Caffeine Makes Me Bleed by Susan Lynn is a layperson's experience of the caffeine habit gone horribly wrong. Like myself, Susan was hustling different jobs in the early 80's when the economy was in a roller coaster ride. When she started working for a construction company, she was going non-stop with work, education and family. As many of us recall those days, the coffee (and cigarette) culture was also going full blown. I liked the first person observation that Susan gives of the long hours, the high stress and the tragic accidents of the construction industry. While there were many factors for the stress and the accidents, running on adrenalin-boosting caffeine was one of them. Susan's health ever deteriorated to the point where internal bleeding hospitalized her.

Fortunately, she traced some of her health problems to her caffeine encephalopathy and was able to regain her health by cutting out drinking coffee.

The coffee debate has been going on for decades. Even Bob Hoffman's book, How to be Strong, Healthy and Happy makes mention of problems with the coffee habit. And his book was published in 1930. Here we are 80 years later where coffee is not just a treat, but a staple. Even most panhandlers will opt for a coffee before they buy food.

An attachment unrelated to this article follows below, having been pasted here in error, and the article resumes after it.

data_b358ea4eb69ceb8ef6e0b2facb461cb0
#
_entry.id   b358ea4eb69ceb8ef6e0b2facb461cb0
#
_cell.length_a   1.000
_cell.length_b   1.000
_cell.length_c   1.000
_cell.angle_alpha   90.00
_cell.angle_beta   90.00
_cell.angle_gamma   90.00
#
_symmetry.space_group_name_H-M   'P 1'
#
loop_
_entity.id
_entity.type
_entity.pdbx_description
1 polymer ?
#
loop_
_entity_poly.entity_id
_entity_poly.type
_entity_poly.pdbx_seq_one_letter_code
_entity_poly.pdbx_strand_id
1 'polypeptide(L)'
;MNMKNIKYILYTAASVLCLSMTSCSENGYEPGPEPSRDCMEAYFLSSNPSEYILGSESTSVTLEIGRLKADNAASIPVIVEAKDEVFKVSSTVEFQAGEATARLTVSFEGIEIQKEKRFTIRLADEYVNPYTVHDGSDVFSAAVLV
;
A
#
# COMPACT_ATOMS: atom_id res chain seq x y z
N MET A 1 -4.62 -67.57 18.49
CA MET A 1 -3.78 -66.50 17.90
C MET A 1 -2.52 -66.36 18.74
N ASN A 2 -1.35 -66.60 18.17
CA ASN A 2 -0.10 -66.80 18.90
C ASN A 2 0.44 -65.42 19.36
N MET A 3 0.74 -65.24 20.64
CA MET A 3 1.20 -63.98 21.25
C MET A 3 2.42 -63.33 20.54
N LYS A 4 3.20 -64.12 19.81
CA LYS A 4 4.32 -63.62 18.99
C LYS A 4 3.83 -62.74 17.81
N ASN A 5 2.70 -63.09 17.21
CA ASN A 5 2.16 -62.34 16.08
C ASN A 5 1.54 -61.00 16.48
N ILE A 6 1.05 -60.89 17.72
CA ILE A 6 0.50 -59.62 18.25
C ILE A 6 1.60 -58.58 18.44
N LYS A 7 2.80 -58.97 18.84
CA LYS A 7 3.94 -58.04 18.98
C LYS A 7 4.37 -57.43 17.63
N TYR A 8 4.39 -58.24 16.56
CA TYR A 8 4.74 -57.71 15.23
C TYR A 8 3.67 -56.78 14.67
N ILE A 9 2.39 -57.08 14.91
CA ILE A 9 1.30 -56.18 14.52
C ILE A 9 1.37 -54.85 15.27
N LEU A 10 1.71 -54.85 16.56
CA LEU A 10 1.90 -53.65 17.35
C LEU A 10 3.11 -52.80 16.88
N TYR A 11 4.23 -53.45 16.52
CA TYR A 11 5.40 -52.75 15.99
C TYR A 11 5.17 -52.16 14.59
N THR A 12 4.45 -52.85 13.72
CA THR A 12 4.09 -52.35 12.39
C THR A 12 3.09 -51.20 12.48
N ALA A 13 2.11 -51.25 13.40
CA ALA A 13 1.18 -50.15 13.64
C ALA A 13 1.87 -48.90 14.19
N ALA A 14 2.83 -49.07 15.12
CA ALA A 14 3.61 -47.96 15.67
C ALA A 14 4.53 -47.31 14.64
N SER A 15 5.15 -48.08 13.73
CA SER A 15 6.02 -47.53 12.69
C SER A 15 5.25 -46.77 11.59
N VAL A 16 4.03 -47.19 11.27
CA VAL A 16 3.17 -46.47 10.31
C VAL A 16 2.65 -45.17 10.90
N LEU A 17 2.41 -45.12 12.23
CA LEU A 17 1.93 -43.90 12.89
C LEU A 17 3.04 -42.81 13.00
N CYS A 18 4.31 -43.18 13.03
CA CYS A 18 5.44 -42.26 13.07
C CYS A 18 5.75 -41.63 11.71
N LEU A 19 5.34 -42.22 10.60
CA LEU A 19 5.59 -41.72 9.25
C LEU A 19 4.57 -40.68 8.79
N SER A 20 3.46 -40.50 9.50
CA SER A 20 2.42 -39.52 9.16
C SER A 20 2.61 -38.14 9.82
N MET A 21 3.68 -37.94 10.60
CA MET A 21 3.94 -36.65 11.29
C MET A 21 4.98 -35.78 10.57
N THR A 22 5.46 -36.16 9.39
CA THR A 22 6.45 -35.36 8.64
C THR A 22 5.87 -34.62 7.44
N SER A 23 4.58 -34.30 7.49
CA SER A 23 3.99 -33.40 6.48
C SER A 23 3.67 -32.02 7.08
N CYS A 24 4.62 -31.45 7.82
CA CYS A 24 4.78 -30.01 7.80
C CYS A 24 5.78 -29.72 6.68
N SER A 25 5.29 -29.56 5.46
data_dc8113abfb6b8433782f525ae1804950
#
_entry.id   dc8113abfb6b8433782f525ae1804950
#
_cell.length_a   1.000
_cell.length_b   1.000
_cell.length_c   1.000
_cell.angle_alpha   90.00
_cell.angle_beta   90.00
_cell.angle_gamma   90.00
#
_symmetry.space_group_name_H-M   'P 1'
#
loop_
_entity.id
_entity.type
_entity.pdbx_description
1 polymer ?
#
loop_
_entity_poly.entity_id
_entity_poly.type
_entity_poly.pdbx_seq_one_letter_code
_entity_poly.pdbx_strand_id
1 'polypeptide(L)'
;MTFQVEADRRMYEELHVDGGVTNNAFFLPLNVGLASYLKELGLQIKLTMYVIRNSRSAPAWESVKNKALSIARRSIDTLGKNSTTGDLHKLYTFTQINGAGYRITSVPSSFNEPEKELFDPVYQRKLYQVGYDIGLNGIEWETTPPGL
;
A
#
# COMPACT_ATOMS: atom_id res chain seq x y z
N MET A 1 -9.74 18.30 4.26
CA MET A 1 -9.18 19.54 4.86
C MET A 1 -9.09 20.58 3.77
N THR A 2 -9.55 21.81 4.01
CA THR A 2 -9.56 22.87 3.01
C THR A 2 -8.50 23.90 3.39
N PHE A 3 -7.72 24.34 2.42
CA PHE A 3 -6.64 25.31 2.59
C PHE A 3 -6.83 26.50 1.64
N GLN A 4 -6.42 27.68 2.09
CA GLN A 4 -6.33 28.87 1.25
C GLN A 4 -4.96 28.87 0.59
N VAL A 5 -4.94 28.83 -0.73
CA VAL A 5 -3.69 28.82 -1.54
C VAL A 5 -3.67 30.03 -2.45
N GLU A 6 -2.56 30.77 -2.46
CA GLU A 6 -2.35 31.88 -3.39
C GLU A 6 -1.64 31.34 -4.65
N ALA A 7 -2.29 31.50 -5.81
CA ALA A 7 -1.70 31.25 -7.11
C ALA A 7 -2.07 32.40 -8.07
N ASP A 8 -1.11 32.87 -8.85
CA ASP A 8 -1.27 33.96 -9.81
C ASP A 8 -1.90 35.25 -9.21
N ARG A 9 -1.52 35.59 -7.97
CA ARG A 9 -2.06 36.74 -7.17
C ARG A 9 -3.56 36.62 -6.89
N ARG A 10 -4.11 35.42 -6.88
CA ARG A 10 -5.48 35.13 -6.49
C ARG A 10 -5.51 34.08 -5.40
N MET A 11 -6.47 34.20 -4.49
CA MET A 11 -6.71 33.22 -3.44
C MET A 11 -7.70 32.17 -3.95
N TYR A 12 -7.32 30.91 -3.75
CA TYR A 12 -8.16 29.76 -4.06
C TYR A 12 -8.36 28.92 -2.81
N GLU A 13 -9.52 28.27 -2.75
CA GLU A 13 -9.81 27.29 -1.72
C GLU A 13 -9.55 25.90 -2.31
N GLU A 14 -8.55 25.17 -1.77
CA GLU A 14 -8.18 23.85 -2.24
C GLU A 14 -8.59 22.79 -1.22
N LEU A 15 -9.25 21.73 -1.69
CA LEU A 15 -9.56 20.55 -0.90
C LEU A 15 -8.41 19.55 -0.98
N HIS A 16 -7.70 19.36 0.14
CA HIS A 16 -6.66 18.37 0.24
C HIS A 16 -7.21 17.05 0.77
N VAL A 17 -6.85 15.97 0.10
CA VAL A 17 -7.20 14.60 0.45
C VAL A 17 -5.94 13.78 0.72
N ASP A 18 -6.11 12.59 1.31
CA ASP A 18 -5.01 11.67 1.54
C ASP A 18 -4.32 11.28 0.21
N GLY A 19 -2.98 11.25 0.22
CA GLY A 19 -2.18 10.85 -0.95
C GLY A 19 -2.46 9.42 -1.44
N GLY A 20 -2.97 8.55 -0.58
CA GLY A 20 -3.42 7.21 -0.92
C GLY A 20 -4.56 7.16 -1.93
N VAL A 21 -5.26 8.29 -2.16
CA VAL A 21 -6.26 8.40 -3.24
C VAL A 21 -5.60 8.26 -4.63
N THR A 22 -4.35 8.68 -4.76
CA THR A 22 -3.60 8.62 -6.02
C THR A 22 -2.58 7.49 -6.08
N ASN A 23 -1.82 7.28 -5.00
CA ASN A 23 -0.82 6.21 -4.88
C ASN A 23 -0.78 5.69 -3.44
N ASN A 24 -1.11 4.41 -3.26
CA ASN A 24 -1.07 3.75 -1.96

Now, what I have found interesting is how university professors and text book writers will dismiss the benefits of ergonomic aids, including herbal supplements and then go through great lengths to promote the use of coffee. Can you say science for sale? While the people with practical experience, like sport coaches recognize coffee as a "heart whip" with no real nutritional value.

In all fairness though, some endurance athletes, like runners, can benefit from coffee. That is, if they are not regular coffee drinkers. The caffeine will cause the fatty acids to suddenly dump into the runner's blood stream just prior to a race. This worked well for marathoner, Bill Rogers, who would only drink a cup of coffee before a marathon. Yet, the same effect does not hold true for regular coffee drinkers.

While I like the smell and taste of coffee, I am against its heavy use. I know at least one friend who 10 cups of fresh ground coffee a day has overtaken his health. Now, in his fifties, he struggles with sleep problems and high blood pressure.

Susan Lynn's book is a good wake up call to how the caffeine habit hurts people in the long run. Even if you are not a heavy coffee drinker, it is an eye-opening read.

Source by Doug Setter


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